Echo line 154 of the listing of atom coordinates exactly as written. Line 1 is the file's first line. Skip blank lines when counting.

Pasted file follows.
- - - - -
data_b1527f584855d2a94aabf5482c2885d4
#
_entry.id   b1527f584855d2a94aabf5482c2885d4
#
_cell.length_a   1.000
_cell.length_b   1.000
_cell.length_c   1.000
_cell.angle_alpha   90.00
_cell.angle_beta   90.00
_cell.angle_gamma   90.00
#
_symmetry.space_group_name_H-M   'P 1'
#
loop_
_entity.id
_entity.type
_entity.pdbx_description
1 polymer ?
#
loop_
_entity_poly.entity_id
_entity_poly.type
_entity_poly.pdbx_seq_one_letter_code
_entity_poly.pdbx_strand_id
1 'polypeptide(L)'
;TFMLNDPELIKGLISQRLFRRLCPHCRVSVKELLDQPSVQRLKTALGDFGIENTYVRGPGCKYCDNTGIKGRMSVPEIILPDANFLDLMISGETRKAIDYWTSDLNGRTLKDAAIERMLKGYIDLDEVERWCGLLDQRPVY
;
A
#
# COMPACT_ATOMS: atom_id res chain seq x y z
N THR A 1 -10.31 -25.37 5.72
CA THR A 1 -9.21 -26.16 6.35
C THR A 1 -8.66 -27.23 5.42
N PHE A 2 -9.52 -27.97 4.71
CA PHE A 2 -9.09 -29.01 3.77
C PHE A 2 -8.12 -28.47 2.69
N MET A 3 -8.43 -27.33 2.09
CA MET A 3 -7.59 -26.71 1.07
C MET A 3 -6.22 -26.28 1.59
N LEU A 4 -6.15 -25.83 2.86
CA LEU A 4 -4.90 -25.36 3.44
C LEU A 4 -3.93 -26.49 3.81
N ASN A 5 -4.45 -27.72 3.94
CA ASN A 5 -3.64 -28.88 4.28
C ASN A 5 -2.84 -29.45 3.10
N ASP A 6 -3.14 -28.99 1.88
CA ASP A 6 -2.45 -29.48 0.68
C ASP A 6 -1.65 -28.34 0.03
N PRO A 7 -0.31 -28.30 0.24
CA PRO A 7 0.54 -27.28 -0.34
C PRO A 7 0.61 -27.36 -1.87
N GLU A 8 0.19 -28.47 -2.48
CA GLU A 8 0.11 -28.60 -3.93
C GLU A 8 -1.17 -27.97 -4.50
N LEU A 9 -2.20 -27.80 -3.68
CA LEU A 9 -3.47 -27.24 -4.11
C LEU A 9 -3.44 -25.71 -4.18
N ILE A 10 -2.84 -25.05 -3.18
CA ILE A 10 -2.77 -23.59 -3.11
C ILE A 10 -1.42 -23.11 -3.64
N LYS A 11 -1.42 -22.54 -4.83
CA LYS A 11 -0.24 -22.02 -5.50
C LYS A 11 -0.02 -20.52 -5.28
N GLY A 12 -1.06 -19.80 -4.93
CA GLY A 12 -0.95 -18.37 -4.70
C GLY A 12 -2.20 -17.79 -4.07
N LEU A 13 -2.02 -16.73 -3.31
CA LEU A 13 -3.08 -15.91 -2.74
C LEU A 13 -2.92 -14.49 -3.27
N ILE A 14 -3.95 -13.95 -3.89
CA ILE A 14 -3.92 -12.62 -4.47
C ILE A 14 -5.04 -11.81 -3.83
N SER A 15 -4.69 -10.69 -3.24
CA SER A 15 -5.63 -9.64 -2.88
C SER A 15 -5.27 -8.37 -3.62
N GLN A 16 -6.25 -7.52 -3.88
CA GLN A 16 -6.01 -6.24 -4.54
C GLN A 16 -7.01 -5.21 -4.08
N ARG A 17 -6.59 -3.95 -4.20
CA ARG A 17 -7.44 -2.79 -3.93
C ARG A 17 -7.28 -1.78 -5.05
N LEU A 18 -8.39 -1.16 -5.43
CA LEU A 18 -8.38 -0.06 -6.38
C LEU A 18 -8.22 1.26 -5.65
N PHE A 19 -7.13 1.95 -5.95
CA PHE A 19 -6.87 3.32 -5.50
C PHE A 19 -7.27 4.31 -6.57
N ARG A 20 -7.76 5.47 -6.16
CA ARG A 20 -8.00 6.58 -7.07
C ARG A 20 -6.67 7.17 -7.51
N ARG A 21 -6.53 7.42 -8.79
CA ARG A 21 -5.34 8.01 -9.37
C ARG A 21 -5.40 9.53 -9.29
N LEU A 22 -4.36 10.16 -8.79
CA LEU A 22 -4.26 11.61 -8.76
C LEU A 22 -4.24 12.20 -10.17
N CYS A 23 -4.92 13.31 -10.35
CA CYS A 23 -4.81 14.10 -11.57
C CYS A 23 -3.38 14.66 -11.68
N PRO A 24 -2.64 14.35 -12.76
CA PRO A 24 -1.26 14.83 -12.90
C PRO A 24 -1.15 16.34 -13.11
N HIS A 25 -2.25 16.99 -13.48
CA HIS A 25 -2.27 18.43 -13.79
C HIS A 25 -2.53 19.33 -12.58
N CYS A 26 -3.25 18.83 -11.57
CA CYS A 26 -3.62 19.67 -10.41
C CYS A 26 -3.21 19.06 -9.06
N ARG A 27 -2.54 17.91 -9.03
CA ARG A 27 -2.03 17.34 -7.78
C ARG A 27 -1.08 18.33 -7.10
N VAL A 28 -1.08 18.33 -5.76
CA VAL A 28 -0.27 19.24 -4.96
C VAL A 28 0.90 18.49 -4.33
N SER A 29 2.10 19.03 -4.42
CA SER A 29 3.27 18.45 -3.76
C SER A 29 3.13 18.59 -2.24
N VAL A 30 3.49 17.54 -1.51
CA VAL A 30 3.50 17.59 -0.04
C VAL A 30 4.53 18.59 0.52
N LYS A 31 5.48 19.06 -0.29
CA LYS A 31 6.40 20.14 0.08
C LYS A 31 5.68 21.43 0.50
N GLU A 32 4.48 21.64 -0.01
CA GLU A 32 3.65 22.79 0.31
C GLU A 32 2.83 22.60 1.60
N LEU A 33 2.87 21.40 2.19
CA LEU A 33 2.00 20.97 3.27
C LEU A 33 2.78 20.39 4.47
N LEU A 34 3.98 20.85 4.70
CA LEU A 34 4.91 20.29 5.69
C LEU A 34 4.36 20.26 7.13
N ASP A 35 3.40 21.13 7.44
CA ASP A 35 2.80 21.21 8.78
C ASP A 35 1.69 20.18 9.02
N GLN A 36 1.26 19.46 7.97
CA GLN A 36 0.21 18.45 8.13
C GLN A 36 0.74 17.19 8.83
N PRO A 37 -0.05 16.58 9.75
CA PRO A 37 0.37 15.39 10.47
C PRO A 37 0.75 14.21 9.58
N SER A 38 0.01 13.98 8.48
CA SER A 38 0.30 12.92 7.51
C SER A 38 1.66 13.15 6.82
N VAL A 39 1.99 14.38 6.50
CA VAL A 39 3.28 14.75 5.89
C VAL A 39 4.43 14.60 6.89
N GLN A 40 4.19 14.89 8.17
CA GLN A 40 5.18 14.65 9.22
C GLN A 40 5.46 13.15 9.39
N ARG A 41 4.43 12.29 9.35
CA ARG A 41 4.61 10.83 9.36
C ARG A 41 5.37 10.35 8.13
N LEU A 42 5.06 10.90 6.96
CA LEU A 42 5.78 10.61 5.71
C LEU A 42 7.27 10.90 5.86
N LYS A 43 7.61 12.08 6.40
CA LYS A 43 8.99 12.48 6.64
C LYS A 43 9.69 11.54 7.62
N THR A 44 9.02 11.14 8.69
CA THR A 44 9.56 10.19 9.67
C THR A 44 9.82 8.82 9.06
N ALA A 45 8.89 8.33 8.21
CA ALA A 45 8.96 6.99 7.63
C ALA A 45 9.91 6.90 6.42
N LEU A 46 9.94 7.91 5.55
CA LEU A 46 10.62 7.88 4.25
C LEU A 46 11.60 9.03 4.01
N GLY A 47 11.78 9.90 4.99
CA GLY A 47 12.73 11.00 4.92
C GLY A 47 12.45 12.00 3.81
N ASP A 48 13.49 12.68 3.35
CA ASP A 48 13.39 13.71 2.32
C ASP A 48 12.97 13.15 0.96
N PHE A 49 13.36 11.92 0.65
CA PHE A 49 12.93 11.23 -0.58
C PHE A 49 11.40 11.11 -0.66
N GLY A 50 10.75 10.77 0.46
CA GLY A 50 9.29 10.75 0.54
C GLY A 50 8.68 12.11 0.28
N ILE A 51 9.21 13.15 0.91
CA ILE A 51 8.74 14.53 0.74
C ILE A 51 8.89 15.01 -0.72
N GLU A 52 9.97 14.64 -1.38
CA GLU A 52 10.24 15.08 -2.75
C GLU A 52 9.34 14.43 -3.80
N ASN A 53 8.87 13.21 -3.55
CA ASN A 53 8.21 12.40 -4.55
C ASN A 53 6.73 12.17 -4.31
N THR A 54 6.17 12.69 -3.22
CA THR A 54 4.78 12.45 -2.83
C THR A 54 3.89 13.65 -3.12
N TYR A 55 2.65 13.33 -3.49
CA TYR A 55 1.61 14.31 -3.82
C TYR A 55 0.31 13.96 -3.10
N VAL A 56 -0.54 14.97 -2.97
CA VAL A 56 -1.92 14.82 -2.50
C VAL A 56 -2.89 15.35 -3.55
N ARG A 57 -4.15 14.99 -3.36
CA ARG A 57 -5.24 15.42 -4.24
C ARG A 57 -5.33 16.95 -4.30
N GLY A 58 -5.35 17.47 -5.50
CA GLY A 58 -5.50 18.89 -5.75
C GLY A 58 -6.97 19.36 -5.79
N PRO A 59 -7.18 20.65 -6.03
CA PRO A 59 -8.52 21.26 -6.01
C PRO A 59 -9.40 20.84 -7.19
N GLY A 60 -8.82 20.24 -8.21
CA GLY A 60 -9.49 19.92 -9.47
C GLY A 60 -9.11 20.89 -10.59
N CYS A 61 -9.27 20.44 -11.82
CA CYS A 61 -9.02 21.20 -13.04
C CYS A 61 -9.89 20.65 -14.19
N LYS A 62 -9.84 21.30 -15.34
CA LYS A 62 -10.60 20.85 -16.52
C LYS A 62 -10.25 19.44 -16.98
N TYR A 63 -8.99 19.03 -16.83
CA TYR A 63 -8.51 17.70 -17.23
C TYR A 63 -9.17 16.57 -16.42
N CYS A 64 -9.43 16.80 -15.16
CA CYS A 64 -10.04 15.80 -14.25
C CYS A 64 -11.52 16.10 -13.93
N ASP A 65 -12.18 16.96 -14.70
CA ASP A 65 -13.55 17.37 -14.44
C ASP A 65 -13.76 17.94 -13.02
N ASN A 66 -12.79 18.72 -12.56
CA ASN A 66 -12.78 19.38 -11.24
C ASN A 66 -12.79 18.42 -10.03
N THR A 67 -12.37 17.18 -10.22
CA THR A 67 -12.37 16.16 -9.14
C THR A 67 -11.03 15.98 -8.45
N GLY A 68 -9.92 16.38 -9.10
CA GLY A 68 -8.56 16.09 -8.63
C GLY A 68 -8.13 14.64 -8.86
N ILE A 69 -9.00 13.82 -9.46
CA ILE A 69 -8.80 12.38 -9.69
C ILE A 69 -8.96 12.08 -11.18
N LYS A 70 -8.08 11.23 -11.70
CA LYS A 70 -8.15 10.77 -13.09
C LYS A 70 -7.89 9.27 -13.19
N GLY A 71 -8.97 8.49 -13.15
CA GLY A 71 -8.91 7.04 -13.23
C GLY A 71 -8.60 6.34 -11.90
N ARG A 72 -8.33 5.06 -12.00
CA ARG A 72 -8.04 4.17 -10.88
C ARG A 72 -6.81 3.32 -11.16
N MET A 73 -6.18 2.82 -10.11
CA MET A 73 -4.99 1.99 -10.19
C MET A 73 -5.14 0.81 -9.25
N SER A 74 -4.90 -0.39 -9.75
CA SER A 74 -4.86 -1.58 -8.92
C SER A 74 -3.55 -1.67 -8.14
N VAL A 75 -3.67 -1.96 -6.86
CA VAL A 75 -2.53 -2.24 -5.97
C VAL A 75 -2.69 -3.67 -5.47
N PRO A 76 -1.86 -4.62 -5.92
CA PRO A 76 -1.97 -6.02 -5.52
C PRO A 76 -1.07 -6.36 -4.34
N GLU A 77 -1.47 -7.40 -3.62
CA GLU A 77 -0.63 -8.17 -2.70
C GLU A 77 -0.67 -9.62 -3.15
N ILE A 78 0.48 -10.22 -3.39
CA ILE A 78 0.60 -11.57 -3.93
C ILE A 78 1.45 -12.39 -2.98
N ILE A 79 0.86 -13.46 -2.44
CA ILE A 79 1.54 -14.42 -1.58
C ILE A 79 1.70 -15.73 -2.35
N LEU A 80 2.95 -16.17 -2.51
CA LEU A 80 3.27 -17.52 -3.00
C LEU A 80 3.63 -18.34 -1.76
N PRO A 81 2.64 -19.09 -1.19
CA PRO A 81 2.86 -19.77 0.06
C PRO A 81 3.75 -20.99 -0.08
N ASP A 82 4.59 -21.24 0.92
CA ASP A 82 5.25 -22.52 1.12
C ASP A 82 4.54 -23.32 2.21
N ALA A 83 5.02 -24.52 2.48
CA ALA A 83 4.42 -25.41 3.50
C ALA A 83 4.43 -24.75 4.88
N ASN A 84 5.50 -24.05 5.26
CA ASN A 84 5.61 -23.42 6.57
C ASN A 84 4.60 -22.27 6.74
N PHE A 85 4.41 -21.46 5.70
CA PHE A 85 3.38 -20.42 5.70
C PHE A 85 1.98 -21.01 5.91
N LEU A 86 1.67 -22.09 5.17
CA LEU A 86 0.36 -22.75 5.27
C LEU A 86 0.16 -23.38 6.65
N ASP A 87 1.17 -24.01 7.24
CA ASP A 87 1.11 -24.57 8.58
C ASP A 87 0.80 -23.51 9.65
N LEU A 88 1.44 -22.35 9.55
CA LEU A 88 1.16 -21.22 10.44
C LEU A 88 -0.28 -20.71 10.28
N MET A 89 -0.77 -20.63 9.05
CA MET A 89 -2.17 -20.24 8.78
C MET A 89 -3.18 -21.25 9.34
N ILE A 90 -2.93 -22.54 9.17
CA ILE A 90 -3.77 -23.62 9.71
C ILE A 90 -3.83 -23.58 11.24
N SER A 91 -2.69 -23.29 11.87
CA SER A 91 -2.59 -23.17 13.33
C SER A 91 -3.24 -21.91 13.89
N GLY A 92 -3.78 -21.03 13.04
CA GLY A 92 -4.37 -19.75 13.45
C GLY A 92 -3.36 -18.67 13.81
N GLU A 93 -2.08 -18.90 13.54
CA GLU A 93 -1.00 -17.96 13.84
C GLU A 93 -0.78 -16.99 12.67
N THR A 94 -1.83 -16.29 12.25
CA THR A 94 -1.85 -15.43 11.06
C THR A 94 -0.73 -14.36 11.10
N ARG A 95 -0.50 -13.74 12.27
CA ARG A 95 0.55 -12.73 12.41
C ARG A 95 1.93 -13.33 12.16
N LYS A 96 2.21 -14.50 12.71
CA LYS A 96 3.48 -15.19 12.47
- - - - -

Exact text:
N LEU A 42 5.06 10.90 6.96